Jalmari Helander (Rare Exports, Big Game) returns to TIFF with a gory World War II action epic that pits one hard-to-kill Finn against Nazi soldiers in Finnish Lapland.
In the twilight of World War II, a solitary prospector (Jorma Tommila) strikes a rich vein of gold in the wilderness of Lapland in Northern Finland. Making tracks with his new-found bounty for the nearest town, the man runs afoul of a retreating detachment of Nazi soliders led by an odious SS Obersturmführer (Aksel Hennie), who set their sights on claiming the gold for themselves. Unfortunately for these stormtroopers, this is no ordinary miner, but rather a mythic one-man army who epitomizes the quintessential Finnish concept of “sisu” — a white-knuckled form of courage and unimaginable determination in the face of overwhelming odds.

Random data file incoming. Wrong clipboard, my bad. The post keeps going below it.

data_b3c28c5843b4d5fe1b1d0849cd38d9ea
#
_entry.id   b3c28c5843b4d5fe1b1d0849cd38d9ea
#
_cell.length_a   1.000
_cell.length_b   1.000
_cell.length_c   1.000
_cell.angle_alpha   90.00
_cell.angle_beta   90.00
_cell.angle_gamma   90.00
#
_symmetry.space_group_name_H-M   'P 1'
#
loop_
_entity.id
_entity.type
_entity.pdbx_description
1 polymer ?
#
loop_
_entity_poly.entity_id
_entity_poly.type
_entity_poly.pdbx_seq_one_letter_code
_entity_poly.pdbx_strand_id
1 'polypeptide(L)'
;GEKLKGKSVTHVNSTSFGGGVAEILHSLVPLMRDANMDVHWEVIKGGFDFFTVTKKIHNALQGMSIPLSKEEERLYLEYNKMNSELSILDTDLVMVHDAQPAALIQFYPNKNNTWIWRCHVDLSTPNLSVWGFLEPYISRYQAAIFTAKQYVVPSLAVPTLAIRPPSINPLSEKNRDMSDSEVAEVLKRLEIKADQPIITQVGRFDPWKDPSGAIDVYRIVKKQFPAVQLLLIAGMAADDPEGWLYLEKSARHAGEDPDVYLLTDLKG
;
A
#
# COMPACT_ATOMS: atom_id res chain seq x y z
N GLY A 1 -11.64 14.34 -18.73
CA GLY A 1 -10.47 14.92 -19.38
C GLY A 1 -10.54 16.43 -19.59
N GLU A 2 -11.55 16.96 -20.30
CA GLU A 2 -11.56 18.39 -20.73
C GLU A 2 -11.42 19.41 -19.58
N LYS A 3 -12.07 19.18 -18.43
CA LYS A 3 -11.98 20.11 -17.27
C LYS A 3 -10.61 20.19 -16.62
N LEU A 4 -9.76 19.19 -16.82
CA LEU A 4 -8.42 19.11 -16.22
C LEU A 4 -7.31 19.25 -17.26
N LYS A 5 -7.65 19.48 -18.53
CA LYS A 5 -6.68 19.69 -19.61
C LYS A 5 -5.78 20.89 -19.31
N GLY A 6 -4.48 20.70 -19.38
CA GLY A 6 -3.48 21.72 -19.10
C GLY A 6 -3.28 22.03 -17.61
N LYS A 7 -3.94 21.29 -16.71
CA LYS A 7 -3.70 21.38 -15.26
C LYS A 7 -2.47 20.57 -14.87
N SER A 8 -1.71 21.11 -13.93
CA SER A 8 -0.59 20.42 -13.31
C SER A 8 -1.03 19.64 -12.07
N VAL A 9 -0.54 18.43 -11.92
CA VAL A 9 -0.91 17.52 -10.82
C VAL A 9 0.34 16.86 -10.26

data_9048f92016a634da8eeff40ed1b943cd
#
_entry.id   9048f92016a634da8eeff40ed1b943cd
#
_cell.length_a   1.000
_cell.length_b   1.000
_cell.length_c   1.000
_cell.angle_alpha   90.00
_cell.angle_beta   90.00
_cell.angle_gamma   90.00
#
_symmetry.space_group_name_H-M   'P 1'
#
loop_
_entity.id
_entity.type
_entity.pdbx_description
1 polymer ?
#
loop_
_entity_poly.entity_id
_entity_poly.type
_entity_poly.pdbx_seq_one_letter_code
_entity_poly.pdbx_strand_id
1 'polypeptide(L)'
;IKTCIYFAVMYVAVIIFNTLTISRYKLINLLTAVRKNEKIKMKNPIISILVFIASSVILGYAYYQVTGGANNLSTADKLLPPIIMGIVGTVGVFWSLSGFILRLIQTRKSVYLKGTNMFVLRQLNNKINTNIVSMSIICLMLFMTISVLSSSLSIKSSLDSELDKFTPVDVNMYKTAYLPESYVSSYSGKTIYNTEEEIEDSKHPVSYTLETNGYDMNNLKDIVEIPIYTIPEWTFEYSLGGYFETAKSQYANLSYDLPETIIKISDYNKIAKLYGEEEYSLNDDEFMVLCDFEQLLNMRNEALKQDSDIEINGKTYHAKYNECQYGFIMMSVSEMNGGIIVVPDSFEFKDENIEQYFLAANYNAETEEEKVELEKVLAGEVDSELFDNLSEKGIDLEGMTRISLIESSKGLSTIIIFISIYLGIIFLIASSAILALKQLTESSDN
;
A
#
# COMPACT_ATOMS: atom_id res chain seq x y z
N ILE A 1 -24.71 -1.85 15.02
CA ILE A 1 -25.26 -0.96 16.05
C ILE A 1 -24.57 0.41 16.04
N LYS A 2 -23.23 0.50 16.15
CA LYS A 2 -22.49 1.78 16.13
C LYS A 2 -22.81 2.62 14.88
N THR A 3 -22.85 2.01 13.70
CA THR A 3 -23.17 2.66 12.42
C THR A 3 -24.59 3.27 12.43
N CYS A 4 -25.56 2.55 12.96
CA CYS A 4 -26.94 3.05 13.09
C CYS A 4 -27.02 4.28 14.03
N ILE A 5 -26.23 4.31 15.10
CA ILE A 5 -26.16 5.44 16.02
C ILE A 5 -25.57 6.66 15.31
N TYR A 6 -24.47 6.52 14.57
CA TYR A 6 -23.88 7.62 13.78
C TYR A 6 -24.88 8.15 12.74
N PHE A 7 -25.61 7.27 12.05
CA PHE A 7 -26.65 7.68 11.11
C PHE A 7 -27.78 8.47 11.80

While writer-director Jalmari Helander’s young-adult adventure gems Rare Exports and Big Game synthesized their proudly Finnish stories with the awe and wonder of Amblin Entertainment films of the 1980s, the touchstones in Sisu are instead calibrated towards more hard-boiled action classics like First Blood and Mad Max: Fury Road. Tommila’s performance itself is tuned to the cool stoicism of a Sergio Leone gunslinger, as Nazis are pulverized, shredded, and exploded in a spectacle of gory set pieces spanning land, sea, and air — each one an outrageous escalation of the last.
Throughout all this comic book–pitched mayhem, Helander skilfully balances the film’s badass bravado with a patently dry Finnish wit, which will elicit irresistible guffaws in tandem with the constant applause and exclamations of incredulous expletives that a rabid Midnight audience will otherwise be discharging.
Content advisory: explicit violence, accident trauma, sexual innuendo